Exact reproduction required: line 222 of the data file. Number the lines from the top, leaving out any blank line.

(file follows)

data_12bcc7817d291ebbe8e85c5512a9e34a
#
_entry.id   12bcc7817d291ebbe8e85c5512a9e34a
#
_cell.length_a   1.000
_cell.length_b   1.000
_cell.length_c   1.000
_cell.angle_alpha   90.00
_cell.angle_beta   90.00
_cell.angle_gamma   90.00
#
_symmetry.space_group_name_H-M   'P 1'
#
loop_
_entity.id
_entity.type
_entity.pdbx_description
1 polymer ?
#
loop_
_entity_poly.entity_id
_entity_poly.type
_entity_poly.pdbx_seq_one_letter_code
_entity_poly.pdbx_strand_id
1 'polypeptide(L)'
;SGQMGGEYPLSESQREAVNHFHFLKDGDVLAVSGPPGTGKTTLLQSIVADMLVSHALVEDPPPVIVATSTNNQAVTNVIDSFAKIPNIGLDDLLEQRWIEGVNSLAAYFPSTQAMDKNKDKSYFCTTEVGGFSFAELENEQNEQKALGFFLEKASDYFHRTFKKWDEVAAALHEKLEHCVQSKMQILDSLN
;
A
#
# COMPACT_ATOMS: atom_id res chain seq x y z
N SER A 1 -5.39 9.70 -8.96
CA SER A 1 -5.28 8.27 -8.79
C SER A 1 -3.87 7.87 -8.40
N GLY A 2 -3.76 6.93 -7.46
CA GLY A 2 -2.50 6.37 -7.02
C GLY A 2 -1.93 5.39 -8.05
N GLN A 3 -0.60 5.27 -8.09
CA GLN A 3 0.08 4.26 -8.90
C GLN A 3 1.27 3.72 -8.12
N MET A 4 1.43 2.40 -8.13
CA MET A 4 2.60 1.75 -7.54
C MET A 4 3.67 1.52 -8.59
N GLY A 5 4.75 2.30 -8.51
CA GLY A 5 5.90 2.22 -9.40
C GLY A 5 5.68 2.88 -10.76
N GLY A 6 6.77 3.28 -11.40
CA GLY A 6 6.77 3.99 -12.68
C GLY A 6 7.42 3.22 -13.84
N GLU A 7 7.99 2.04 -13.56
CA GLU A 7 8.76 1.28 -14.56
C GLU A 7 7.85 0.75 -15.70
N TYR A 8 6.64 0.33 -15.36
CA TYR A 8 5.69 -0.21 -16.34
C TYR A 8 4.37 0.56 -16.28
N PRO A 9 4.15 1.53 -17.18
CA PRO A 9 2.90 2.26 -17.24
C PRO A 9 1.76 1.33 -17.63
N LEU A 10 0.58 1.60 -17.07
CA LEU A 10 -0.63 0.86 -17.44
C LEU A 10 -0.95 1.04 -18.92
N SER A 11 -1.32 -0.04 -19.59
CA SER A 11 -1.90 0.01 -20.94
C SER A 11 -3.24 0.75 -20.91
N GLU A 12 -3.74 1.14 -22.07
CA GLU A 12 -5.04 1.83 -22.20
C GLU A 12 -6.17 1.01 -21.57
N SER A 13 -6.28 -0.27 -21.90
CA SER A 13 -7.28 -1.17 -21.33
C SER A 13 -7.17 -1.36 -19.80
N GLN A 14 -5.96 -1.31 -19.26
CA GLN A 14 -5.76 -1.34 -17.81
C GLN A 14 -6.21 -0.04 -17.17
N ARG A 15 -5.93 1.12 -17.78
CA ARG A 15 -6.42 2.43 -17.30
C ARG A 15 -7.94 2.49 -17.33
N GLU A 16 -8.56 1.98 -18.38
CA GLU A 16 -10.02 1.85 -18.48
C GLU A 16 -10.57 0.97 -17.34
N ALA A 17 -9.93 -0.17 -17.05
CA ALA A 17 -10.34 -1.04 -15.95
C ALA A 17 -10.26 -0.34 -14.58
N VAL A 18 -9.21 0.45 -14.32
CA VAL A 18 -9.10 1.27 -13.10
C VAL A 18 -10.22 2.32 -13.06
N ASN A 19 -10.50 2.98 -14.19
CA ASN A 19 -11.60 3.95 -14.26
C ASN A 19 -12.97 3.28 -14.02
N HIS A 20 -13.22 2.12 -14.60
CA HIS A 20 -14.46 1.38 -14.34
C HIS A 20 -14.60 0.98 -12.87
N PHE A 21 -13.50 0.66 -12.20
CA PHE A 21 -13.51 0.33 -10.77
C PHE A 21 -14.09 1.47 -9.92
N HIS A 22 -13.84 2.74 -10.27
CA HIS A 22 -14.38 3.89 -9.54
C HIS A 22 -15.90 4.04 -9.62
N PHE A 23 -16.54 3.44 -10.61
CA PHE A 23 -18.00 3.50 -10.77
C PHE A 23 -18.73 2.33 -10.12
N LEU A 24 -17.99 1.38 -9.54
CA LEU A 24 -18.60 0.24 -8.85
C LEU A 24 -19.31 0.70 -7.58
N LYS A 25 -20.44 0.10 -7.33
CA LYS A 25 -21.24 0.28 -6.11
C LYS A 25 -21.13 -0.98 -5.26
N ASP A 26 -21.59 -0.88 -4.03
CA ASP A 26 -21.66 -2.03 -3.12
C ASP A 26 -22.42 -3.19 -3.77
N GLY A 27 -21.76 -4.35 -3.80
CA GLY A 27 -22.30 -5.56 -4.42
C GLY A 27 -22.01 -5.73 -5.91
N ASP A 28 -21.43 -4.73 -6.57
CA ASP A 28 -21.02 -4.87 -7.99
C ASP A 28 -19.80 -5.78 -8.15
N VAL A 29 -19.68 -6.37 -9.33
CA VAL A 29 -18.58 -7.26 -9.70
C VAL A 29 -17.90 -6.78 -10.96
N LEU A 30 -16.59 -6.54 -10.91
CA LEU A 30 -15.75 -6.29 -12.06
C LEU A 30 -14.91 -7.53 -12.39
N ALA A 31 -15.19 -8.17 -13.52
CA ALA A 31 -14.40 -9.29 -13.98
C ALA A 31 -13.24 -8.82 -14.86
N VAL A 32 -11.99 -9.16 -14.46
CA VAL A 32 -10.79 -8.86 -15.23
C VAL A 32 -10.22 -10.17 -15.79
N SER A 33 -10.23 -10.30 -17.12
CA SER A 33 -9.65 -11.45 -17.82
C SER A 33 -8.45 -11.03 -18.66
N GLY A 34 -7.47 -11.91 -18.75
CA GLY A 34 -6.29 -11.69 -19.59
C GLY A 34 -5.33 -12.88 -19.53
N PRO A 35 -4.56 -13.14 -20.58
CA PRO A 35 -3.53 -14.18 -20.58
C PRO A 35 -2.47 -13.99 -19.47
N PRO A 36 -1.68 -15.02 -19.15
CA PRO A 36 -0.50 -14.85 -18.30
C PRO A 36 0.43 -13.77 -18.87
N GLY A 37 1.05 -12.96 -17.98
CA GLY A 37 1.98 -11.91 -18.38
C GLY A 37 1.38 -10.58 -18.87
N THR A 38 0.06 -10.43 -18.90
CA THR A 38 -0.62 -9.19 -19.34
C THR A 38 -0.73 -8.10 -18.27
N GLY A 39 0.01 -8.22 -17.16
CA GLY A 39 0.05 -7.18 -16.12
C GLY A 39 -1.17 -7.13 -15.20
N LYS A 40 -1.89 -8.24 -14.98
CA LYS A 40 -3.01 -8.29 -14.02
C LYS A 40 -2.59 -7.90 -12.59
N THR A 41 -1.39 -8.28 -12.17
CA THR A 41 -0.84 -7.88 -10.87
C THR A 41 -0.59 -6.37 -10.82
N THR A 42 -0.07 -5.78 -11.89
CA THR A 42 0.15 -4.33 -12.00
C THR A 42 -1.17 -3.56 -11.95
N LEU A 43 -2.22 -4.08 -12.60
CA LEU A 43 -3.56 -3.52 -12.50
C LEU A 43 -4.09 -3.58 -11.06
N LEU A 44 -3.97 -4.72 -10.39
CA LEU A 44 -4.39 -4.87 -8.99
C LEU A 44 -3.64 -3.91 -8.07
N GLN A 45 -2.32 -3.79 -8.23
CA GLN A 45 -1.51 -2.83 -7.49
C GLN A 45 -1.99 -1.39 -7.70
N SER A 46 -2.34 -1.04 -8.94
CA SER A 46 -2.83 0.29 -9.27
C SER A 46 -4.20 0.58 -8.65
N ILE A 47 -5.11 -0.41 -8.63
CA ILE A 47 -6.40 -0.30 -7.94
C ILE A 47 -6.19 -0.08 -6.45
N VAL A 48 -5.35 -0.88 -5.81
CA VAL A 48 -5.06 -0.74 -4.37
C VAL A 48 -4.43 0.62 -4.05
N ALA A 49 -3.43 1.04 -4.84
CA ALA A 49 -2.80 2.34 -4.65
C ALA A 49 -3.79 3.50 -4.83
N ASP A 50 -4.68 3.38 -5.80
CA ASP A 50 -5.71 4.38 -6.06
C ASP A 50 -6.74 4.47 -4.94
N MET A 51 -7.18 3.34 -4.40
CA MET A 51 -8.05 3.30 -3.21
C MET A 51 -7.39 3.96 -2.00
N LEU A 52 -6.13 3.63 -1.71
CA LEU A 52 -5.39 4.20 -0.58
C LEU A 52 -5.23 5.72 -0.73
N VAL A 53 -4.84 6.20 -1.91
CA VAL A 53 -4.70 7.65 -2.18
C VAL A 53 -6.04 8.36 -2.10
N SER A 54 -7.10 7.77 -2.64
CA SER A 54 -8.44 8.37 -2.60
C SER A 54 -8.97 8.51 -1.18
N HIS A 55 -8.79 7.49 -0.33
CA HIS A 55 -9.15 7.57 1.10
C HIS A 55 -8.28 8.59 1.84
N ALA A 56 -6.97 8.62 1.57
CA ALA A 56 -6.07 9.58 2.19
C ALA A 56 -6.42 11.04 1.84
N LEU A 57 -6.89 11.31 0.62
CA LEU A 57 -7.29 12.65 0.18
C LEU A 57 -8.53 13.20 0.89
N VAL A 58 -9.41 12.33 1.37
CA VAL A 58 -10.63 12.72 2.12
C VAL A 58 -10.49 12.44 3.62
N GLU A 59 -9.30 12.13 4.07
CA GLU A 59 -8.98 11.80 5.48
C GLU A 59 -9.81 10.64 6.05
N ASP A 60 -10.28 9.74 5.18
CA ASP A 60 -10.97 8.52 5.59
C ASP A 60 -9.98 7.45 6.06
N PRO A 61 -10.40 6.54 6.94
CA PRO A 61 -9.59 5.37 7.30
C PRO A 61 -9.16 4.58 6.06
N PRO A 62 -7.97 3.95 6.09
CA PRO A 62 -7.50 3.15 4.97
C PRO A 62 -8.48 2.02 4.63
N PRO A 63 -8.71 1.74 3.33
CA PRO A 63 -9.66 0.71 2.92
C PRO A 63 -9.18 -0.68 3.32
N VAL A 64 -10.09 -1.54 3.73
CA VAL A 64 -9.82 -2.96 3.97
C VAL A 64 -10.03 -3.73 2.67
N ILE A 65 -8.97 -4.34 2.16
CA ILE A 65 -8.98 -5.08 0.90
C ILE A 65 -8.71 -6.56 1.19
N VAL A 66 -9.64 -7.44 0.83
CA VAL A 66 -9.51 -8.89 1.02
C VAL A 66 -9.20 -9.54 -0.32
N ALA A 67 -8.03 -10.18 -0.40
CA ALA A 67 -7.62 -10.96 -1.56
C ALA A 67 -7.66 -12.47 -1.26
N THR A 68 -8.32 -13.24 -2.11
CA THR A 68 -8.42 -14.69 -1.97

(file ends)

C VAL A 64 -10.03 -3.73 2.67